Clerodendrum indicum (L.) Kuntze

Last updated: 06 May 2015

Scientific Name

Clerodendrum indicum (L.) Kuntze

Synonyms

Clerodendrum longicolle G.Mey., Clerodendrum mite (L.) Vatke, Clerodendrum semiserratum Wall. [Invalid], Clerodendrum siphonanthus R.Br. [Illegitimate], Clerodendrum verticillatum Roxb. ex D.Don [Invalid], Ovieda mitis L., Ovieda verticillatum Roxb. ex D.Don [Invalid], Siphonanthus angustifolius Willd., Siphonanthus indicus L. [1]

Vernacular Name

Malaysia Ganja ganja, penatoh [2][3]
Indonesia Genje (Sundanese); sekar petak (Javanese); ringgo dipo (Palembang) [2][3]
Thailand Thao yaai mom (Central); phayaa raak dieo (Peninsular); leng chon tai (Northern) [2][3]
Vietnam ng[oj]c n[uwx] [aas]n d[ooj] [2][3]
Nepal Aiklinge, rauru, syanka mali [3]

Geographical Distributions

Clerodendrum indicum is a native to India and Nepal, eastward to Burma (Myanmar), southern China, Indo-China, Thailand and Peninsular Malaysia; naturalised in Indonesia, Madagascar, southern USA, West Indies and northern South America. [2]

Botanical Description

C. indicum comes from the family of Capparaceae. It is an annual, erect, branched herb up to 1 m tall, with yellowish, glandular hairs, vis­cid and stinking. [2]

There are 3-5 leaflets. The central leaflet measures 1-3(-5.5) cm x (0.3-) 0.5-1.5 cm, with wedge-shaped base, acute to obtuse apex, and thinly herbaceous, while the petiole is 0.5-6 cm long. [2]

The raceme is short to elongate and with largely actinomorphic flowers. The sepals are oblong, and measure (2.5-) 6-7 mm long, while the petals are oblong, measure (4-)7-12 mm long, thin, hairless and yellow. There are (8)10-20(-30) stamens which gradu­ally increase towards the abaxial side. The bluish anthers are 1.5-2 mm long. [2]

The capsule is linear, erect, cen­tripetal-veined, measures (1.5-)6-8(-10) cm long and with beak  2.5-4(-7) mm long. [2]

The seeds are red-brown and 1.2 mm in diametre, with narrow cleft, with strong cross-ribs and faint con­centric ribs. [2]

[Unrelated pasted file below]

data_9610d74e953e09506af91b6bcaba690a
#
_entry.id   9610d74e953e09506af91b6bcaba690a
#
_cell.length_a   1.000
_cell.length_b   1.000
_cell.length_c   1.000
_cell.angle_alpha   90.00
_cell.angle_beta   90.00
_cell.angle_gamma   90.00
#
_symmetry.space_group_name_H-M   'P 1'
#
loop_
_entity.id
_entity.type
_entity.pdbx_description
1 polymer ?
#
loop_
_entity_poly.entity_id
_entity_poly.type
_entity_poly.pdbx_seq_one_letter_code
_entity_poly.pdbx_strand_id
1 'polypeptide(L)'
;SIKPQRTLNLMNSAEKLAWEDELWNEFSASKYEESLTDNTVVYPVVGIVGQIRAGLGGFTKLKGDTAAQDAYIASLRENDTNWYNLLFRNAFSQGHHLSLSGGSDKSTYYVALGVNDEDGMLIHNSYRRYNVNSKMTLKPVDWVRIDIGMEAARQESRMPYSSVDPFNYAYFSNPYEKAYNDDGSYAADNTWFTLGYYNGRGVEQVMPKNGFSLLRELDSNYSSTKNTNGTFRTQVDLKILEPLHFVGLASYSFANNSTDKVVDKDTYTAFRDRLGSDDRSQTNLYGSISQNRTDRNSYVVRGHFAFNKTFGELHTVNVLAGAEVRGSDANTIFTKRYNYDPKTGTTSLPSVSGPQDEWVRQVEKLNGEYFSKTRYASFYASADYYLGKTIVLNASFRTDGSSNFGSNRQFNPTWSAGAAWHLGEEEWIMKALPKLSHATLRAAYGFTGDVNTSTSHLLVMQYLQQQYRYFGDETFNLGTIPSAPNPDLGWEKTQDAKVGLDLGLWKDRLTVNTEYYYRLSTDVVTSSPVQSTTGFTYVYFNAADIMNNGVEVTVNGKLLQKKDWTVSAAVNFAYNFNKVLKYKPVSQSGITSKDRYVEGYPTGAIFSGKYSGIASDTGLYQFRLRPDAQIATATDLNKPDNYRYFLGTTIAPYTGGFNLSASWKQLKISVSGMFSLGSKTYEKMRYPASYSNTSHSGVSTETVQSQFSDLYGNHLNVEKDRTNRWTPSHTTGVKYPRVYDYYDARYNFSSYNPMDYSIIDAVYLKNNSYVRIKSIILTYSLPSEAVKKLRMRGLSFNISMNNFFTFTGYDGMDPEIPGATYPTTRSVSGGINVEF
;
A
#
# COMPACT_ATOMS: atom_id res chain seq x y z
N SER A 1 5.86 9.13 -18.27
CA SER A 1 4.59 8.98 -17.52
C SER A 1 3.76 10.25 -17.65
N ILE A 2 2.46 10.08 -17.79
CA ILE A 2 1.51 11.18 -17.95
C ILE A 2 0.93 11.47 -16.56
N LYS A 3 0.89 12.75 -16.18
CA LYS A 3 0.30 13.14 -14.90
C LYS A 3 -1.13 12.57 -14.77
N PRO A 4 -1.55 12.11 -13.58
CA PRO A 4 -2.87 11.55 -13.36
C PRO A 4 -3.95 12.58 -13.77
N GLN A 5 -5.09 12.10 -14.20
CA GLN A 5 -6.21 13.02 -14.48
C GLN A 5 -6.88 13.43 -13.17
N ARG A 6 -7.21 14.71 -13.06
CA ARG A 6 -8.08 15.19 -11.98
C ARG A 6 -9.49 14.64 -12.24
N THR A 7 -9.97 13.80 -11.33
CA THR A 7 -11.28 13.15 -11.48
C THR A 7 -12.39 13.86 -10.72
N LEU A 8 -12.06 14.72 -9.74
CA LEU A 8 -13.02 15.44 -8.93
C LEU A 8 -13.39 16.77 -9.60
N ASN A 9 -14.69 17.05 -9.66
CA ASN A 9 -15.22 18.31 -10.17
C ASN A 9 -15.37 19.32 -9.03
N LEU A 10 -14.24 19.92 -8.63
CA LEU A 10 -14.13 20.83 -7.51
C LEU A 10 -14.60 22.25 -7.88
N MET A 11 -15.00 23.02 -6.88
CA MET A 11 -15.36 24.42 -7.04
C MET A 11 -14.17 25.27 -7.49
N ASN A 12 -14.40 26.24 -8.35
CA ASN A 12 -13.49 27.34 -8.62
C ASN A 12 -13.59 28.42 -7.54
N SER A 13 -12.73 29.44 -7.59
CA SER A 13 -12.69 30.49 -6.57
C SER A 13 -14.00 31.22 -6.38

Cultivation

C. indicum easily escapes cultivation through its stolons. In Java cultivated from sea-level up to 1200 m altitude; naturalised in grassy, sunny or slightly shaded localities near human settlements from sea-level up to 500 m altitude. [2]

Chemical Constituent

No documentation

Plant Part Used

No documentation

Traditional Use

No documentation

Preclinical Data

No documentation

Clinical Data

No documentation

Dosage

No documentation

Poisonous Management

No documentation

Line drawing

493

Figure 1: The line drawing of C. indicum (L.) Kuntze [2]

References

  1. The Plant List. Ver1.1. Clerodendrum indicum (L.) Kuntze[homepage on the Internet]. c2013 [updated 2012 Mar 23; cited 2015 May 05]. Available from: http://www.theplantlist.org/tpl1.1/record/kew-42702
  2. van Valkenburg JLCH, Bunyapraphatsara N. Clerodendrum indicum (L.) Kuntze In: van Valkenburg JLCH, Bunyapraphatsara N, editors. Plant Resources of South-East Asia No. 12(2): Medicinal and poisonous plants 2. Leiden, Netherlands: Backhuys Publisher; 2001. p.175.
  3. Quattrocchi U. CRC World dictionary of medicinal and poisonous plants: Common names, scientific names, eponyms, synonyms, and etymology (5 Volume set). Boca Raton, FL: CRC Press; 2012. p. 1012.